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U.S. Helicopter Shot Down

U.S. Helicopter Shot Down



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BAGHDAD, Iraq (AP) -- Gunmen shot down a U.S. attack helicopter near Baghdad on Sunday, killing two crewmembers. A fragile cease-fire held between Sunni insurgents and Marines in the city of Fallujah, while the U.S. military suggested it's open to a negotiated solution in its showdown with a radical Shiite cleric in the south.

More than 600 Iraqis, mostly women, children and elderly, have been killed in a week of fighting in Fallujah, Rafie al-Issawi, the director of the city hospital, told The Associated Press. But a Marine commander said most of the dead were probably insurgents.

Fallujah residents took advantage of the lull in fighting to bury their dead in two soccer fields. One of the fields had rows of freshly dug graves, some marked on headstones as children or with the names of women.

The Fallujah violence spilled over to the nearby western entrance of Baghdad, where gunmen shot down an AH-64 Apache helicopter. As a team moved in to secure the bodies of the two dead crewmen, a large force of tanks and troops pushed down the highway outside the Iraqi capital, aiming to crush insurgents.

Gunmen have run rampant in the Abu Ghraib district west of Baghdad for three days, attacking fuel convoys, killing a U.S. soldier and two American civilians and kidnapping another American.

The captors of Thomas Hamill, a Mississippi native who works for a U.S. contractor in Iraq, threatened to kill and burn him unless U.S. troops end their assault on Fallujah, west of Baghdad, by 6 a.m. Sunday. The deadline passed with no word on Hamill's fate.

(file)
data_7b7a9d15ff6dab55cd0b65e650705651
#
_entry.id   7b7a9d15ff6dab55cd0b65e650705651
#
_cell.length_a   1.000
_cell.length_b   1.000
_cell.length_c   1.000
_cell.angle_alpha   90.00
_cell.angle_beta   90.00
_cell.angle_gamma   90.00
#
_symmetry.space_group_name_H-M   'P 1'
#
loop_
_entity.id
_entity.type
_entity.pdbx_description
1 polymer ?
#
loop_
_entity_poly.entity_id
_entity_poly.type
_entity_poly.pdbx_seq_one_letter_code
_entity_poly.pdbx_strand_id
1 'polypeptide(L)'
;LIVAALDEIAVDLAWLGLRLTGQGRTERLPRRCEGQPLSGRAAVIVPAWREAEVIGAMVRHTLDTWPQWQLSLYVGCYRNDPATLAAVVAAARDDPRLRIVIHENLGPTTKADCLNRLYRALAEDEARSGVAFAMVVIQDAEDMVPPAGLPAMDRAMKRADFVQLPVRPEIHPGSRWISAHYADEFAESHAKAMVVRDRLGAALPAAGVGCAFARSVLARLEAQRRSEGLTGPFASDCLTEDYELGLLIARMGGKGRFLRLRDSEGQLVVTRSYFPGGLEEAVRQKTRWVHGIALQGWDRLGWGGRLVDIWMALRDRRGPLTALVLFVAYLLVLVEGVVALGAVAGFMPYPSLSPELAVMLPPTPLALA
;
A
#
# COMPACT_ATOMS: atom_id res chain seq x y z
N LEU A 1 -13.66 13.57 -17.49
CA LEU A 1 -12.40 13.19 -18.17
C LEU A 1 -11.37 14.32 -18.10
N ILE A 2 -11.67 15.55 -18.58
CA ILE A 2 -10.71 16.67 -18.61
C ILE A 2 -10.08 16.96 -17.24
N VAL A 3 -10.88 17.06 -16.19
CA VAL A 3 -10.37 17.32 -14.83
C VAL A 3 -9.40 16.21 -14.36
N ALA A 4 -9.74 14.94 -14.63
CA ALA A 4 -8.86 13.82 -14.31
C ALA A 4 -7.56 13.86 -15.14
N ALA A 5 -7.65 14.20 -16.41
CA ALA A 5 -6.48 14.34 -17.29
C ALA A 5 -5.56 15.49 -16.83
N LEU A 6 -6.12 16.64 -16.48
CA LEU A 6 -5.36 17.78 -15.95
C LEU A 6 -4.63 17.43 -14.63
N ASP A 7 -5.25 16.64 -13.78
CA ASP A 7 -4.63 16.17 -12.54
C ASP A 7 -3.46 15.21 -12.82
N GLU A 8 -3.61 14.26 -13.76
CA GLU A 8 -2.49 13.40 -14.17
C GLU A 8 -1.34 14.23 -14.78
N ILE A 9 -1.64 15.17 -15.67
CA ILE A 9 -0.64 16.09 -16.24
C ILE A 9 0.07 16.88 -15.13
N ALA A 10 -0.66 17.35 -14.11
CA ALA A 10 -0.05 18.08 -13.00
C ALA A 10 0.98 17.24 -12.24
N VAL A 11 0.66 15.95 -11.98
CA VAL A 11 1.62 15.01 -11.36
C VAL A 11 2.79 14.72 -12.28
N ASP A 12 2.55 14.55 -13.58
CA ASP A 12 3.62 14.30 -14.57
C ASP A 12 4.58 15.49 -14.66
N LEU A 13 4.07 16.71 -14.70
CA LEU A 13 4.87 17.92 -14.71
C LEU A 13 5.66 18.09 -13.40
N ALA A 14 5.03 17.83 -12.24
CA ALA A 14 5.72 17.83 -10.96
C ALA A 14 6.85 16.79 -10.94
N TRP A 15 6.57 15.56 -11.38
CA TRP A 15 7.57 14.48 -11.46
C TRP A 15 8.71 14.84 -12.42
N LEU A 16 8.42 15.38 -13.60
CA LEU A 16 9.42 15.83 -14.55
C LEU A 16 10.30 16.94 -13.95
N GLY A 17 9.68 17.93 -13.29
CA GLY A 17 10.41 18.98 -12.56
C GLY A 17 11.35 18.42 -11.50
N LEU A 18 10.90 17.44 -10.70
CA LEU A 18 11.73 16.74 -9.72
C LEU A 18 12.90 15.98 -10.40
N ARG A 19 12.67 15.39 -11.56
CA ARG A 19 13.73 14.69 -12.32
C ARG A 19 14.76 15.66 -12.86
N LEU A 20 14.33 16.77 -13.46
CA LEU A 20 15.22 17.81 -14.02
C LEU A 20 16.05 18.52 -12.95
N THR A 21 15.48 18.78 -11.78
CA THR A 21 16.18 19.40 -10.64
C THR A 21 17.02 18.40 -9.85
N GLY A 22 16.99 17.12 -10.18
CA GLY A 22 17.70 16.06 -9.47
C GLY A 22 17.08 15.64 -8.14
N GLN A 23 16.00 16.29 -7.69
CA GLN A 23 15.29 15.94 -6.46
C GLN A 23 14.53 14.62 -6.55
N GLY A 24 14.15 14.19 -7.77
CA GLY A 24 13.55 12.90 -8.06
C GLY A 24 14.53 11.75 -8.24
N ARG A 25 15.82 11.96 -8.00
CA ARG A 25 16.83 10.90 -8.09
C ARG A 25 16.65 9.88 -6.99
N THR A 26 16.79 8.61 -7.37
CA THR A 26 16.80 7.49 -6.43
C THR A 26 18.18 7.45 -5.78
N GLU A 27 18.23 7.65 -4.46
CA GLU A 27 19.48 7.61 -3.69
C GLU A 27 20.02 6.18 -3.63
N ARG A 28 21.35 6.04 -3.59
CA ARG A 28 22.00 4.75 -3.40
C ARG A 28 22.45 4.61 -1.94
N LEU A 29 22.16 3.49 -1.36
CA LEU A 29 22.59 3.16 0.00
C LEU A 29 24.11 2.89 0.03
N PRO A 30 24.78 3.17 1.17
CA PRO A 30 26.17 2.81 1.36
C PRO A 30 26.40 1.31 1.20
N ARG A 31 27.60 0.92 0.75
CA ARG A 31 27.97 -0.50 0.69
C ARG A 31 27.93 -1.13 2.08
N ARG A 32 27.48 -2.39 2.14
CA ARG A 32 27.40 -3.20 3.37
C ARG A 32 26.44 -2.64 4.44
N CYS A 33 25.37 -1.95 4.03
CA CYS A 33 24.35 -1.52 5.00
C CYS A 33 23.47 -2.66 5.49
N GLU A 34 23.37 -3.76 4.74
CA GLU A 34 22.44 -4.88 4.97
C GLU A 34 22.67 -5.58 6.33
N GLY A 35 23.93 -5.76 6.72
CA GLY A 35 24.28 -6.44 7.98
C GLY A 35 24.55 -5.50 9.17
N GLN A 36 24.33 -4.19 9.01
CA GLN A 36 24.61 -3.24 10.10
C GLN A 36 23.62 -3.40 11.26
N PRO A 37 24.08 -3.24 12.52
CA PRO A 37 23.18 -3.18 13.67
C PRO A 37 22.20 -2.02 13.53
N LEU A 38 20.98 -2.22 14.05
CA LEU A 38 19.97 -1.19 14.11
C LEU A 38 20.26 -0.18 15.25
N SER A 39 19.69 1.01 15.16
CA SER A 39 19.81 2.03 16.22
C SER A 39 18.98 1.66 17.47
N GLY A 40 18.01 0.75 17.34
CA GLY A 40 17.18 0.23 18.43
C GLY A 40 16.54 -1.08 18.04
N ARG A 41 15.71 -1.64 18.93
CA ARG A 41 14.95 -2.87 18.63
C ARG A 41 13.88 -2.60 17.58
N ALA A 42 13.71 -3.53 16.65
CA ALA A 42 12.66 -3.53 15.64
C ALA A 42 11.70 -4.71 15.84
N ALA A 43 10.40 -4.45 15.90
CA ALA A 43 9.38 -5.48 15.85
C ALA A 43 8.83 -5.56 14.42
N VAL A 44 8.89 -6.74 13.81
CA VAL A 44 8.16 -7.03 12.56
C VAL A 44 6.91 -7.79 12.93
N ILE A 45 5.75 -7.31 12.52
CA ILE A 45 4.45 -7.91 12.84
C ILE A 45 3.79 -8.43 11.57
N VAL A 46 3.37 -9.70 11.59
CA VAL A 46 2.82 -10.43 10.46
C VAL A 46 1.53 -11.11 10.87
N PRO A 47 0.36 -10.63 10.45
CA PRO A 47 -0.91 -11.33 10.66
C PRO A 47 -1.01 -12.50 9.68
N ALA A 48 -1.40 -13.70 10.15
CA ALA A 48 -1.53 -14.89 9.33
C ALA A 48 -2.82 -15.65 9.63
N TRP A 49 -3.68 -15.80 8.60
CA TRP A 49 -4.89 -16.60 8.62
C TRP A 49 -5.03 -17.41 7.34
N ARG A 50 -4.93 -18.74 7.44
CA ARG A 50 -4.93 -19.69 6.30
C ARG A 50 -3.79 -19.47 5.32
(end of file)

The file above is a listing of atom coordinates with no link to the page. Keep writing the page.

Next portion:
Insurgents who kidnapped other foreigners this week began releasing some captives. A Briton was freed, and other kidnappers said they were freeing eight captives of various nationalities.

Sporadic battles in Fallujah wounded two Marines, and the bodies of 11 Iraqis were brought to a mosque being used as a clinic. But the truce called by both sides largely held, and the city was the quietest it has been since the U.S. offensive began Monday morning.

Hundreds of Marine reinforcements moved in around Fallujah, joining 1,200 Marines and 900 Iraqis already there. The military has warned it may resume an all-out assault against Sunni insurgents if negotiations focused on extending the ceasefire and restoring police control of the city fall through.

President Bush, attending an Easter Sunday service at a chapel at the U.S. Army base Fort Hood, Texas, braced Americans for the possibility of more casualties in Iraq while saying the U.S.-led mission is just.

"It was a tough week last week and my prayers and thoughts are with those who pay the ultimate price for our security," the president said.

But he said the United States was "open to suggestions" about resolving the siege, referring to negotiations between Iraqi politicians and Fallujah city officials that continued Sunday.

Governing Council members were holding discussions with followers of radical Shiite cleric Muqtada al-Sadr, whose militia rose up in a bloody revolt this week against coalition troops and largely controls three southern cities, Karbala, Kufa and Najaf.

The south was relatively calm, as up to 1.5 million Shiite pilgrims marked al-Arbaeen, one of the holiest days of their religious calendar, in Karbala on Sunday, with al-Sadr militiamen and other gunmen keeping security in the streets.

U.S. commanders have said they would delay any action against al-Sadr until after the ceremonies, which ended Sunday. But U.S. officials for the first time suggested there were open to a nonmilitary solution to the confrontation.

U.S. coalition spokesman Dan Senor would not comment on Iraqi talks with al-Sadr's followers but added, "I would say that our goal is to minimize bloodshed and to head off any sort of conflict."